You’ve used a toilet today. We both know it. You did your business, flushed, washed your hands, and forgot about it. And why not? Your waste has been whisked away to who-cares-where, and so long as you don’t have to see or smell it, there’s no second thought to think.
The distance we’re able to maintain from our feces allows us the luxury of forgetting, but four in ten people—that’s 2.6 billion—have no sanitation, not even an outhouse or a pit. There is no choice but to squat in fields, alongside roads, or near doorsteps, a practice known as “open defecation.” This lack of access forces those affected not only to see, smell and walk amongst their own feces, but also to face the health consequences wrought by contaminated food and water. According to Rose George, journalist and author of The Big Necessity: The Unmentionable World of Human Waste (Metropolitan), one gram of human feces can contain 10 million viruses, 1 million bacteria, 1,000 parasite cysts, and 100 worm eggs. Community sanitation advocate Kamal Kar estimates that those living in places where open defecation is common inadvertently ingest more than ten grams of fecal matter every day, and the consequences are clear. Children face the greatest risk; playing in the mud can lead to deadly disease. George highlights statistics that are difficult to stomach: A child dies every 15 seconds as a result of diarrhea—90 percent of which can be attributed to fecal contamination—and the number of children who’ve died of it in the past decade exceeds the number of people killed in armed conflict since World War II.
For those who survive childhood, issues of dignity and risk to personal safety compound the health risks—especially for women and girls with no access to sanitation. The New Internationalist has reported that in the name of modesty, women in India often wait until darkness falls to venture to the fields and forests, risking snake bites, scorpion stings, and sexual assault. Daylight hours are spent holding it in, leading to an increased risk of urinary tract infections and chronic constipation. George writes that the education of young girls in South Africa is severely limited by the capacity of schools to provide privacy and clean toilets. When menstruation begins, educations often end.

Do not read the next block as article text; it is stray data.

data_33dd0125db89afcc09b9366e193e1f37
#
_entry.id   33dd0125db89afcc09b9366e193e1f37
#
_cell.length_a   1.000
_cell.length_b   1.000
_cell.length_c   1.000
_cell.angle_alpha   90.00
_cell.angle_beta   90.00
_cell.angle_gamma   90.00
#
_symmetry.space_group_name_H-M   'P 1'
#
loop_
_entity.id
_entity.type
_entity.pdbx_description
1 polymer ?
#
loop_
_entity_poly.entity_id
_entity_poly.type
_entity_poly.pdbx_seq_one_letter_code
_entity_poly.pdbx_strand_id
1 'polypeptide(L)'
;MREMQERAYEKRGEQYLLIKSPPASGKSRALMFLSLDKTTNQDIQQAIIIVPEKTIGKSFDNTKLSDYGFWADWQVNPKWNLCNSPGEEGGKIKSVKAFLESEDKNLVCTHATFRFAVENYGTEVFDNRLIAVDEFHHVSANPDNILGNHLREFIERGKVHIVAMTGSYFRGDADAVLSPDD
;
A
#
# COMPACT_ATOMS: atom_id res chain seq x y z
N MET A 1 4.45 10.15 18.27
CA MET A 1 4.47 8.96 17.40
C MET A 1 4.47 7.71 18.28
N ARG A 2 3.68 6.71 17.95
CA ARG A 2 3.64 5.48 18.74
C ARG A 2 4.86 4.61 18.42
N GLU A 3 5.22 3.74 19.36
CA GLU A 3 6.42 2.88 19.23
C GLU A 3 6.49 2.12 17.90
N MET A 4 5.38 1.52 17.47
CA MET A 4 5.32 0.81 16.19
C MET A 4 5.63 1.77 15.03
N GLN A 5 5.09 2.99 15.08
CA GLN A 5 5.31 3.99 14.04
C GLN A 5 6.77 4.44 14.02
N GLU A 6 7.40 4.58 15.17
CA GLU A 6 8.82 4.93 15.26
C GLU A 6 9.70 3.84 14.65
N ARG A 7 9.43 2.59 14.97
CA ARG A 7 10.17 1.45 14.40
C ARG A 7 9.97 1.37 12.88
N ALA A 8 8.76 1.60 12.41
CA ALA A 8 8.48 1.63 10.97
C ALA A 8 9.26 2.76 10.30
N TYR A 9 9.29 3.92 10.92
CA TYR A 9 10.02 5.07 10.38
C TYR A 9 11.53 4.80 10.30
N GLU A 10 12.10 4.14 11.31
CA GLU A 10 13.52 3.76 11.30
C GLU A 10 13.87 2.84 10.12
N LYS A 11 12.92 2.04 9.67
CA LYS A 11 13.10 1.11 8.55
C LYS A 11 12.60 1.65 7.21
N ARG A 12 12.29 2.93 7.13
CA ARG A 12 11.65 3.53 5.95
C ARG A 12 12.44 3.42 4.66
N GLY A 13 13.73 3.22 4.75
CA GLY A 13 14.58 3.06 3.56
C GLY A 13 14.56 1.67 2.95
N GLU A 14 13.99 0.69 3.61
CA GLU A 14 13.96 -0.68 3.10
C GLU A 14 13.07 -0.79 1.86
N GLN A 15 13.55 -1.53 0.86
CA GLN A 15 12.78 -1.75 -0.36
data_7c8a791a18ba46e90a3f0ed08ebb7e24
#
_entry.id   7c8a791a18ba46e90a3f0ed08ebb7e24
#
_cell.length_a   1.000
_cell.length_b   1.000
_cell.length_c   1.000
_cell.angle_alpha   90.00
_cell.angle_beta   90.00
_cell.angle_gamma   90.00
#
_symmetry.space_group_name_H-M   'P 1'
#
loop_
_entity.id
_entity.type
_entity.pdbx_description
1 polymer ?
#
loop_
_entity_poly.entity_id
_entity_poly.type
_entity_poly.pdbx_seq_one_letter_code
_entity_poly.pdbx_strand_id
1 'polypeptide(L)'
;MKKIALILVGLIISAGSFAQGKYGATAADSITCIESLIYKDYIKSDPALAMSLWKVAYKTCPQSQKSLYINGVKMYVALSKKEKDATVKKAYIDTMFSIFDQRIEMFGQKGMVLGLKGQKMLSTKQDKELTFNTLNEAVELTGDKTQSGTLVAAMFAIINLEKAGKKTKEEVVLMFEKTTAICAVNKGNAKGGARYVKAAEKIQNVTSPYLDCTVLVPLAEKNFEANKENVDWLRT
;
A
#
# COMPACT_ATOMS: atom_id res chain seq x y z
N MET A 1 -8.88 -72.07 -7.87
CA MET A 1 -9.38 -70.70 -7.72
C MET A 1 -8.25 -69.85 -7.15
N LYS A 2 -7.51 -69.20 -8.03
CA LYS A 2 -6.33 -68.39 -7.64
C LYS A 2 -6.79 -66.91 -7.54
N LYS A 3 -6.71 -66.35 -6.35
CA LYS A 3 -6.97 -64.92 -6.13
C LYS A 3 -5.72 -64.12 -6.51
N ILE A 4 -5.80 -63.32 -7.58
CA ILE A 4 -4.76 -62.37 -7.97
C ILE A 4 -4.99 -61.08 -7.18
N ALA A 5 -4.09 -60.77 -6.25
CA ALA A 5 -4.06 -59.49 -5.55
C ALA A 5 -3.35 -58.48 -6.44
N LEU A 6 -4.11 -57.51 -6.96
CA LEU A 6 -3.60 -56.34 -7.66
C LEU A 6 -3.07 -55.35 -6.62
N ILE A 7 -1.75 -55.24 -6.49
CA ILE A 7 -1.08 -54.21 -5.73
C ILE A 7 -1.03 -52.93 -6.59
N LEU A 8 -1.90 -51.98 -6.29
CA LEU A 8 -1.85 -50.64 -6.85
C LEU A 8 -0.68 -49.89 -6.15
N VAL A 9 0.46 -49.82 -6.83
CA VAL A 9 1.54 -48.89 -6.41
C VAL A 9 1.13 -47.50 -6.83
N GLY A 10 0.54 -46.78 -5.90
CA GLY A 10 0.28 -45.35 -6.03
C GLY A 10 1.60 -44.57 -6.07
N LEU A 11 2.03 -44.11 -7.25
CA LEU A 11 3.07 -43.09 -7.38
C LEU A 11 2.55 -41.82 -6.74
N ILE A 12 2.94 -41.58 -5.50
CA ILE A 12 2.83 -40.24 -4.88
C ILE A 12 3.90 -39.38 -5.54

These sobering facts are perfect fodder for celebrity advocacy and fundraising—so why isn’t Bono hawking Project(brown) totes and baby tees? An initial investment of $95 billion could achieve universal sanitation by 2015, George writes, and would save $660 billion in averted health costs and increased productivity. George believes a celebrity advocate would do wonders for global sanitation and has hope that Matt Damon will lead the charge. “Damon has started to talk about school latrines, which is great news,” George told Salon. "It’s inevitable because he does a lot of great work on clean water.”
The truth is, governments and NGOs can install shiny new taps in village squares all they like, but access to clean water is temporary at best without effective sanitation. The United Nations dedicated 2008 as the International Year of Sanitation, but it was also the International Year of the Potato. This kind of thing will never be enough, and due in no small part to the broad swath of cultures affected by the problem, one-size-fits-all solutions won’t be enough either—solutions will have to be tailor made. Stanford reports on a research project in Tanzania that aims to determine the most effective ways to convince people to alter their hygiene habits. With expenses like food, clothing, and cell phones to contend with, health considerations alone are not enough to compel those with limited incomes to invest in latrines. “When you ask people about the importance of [water] treatment,” says researcher Agnes Lwitiko, “they say they know, but it’s expensive and my grandfather and grandmother didn’t do it that way.”